Working together in all these areas would help the economy by encouraging the creation of private sector jobs, improving security, and helping us keep our commitments to our children and our parents. I take the President at his word when he says he is eager to cooperate with us on doing all of it.

But achieving each of these things should be an end unto itself. It cannot be contingent on some cynical bargain whereby one party agrees to secure the border as long as the other party agrees to amnesty for illegal immigrants; where one side agrees to increase domestic energy exploration as long as the other side agrees to cripple the economy with higher fuel prices; where one side agrees to fight terror as long as the other side agrees to artificial timelines and preordained withdrawal dates--in other words, a bargain whereby the party offering to work together has no real intention of working together at all. And too often that has been the approach this President and his party have taken over the last 2 years.

Take health care. For more than a year, we offered to work with the White House and Democrats on a bill that would incorporate the best thinking on both sides. They refused every step of the way. In the end, they got the bill they wanted: a massive government-driven system that creates an unknowable number of new bureaucratic entities and two massive new government entitlements, which is already leading people to lose the care they like, which nearly two-thirds of U.S. doctors surveyed predict will lead to worse care, and which is causing already struggling businesses to struggle even more with a mountain--a mountain--of new mandates and fees. It is only after this disastrous bill has become law that the President says he is now interested in making it better, even as he belittles the legitimate concerns so many Americans continue to have about it.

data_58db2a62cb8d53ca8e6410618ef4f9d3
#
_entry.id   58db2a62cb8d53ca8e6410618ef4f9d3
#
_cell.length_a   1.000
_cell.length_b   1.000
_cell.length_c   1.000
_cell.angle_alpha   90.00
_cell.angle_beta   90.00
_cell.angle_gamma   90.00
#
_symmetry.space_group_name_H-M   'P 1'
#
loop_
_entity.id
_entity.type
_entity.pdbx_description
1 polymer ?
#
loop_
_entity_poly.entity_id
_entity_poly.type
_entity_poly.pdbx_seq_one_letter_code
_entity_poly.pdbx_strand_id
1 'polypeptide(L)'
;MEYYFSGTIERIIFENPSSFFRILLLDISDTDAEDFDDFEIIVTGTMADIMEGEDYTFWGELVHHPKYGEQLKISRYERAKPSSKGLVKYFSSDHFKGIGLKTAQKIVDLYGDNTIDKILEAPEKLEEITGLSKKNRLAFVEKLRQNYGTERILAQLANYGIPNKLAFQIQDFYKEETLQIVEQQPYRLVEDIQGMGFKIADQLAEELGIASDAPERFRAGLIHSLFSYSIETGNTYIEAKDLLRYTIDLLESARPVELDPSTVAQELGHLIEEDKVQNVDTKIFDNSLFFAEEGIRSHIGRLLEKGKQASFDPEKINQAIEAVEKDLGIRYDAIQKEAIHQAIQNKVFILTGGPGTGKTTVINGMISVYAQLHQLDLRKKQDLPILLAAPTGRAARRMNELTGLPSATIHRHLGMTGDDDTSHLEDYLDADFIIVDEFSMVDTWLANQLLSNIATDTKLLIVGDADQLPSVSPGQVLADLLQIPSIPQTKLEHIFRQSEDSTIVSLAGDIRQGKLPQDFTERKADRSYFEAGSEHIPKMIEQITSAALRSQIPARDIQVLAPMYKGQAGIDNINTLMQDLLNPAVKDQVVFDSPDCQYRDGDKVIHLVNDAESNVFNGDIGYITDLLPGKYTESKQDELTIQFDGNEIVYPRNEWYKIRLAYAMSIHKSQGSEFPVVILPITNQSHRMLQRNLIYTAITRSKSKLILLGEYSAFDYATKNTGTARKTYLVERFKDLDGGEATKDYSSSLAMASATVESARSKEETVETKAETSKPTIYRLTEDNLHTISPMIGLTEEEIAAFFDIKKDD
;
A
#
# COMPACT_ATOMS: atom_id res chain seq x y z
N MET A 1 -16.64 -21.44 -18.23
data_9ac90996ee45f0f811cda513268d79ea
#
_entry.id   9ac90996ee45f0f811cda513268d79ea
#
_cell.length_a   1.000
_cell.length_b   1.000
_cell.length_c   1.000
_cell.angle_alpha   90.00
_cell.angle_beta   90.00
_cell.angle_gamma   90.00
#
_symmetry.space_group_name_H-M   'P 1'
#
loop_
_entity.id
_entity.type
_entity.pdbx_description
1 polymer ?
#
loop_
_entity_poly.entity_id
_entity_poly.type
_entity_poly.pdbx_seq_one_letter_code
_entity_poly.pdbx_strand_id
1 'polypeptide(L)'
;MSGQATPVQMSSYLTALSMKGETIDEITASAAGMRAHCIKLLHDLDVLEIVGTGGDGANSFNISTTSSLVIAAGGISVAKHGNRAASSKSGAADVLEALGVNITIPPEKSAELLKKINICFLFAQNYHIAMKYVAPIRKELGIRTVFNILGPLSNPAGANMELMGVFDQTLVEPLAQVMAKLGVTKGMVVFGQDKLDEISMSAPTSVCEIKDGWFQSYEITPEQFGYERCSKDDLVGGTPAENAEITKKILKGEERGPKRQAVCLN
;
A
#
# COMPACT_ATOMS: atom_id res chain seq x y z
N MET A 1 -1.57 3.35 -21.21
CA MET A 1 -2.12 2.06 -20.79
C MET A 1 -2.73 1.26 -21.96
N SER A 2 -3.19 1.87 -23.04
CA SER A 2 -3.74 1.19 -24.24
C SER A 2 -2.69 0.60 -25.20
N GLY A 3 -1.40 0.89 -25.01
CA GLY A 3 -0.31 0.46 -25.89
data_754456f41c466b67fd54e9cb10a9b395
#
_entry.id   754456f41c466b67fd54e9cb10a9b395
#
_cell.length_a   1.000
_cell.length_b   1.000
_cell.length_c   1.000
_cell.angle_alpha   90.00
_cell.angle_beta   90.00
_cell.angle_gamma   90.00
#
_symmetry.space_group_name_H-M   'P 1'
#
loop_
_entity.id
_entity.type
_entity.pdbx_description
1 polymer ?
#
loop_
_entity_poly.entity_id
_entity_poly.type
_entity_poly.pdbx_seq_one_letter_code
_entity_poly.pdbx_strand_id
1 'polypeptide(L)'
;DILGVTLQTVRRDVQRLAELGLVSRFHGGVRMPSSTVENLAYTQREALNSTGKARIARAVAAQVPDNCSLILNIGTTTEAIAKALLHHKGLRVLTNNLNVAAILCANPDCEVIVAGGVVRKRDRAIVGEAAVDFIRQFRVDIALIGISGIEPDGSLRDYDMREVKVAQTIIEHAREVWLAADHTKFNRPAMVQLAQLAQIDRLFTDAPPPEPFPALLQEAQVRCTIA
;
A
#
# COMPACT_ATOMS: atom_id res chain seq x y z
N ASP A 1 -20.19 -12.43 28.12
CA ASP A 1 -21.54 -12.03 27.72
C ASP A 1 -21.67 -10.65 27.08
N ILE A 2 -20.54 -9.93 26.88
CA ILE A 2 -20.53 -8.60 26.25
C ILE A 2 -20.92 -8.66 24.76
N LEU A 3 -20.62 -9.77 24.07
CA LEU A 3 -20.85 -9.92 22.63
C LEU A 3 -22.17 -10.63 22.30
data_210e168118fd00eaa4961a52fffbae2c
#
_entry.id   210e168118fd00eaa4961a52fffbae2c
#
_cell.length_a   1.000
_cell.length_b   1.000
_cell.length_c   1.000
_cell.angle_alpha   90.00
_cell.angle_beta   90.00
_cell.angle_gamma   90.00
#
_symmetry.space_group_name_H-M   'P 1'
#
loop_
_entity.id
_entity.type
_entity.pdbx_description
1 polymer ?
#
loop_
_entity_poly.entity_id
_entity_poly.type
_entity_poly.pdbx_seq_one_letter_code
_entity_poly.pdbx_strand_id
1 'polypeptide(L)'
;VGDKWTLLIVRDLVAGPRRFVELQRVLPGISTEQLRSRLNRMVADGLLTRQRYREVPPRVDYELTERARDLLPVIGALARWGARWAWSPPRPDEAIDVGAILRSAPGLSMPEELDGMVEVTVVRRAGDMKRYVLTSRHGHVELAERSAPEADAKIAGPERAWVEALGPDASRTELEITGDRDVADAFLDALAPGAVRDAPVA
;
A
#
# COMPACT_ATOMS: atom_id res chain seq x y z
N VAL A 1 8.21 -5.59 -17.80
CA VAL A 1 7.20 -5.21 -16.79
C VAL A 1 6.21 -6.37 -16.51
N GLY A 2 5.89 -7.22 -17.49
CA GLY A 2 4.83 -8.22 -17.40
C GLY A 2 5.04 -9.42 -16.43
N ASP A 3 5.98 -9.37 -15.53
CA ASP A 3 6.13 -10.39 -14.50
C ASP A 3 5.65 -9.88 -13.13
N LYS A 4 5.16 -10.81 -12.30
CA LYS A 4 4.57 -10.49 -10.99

He has taken the same approach to spending and debt. Two years ago, the President came to Congress and told the country we needed to invest in the future through a trillion-dollar stimulus that was supposed to be a model of transparency and efficiency. Within a year, this bill, which was sold to us as the answer to our Nation's economic woes, had become a national punch line, a tragic waste of money. And 2 years after that investment in our future was signed into law, what do we have? Nearly $3.5 trillion more in debt and nearly 3 million more Americans out of work.

These out-of-work Americans do not want to sit around and wait for the Democratic vision of the future to appear, compliments of the experts in Washington.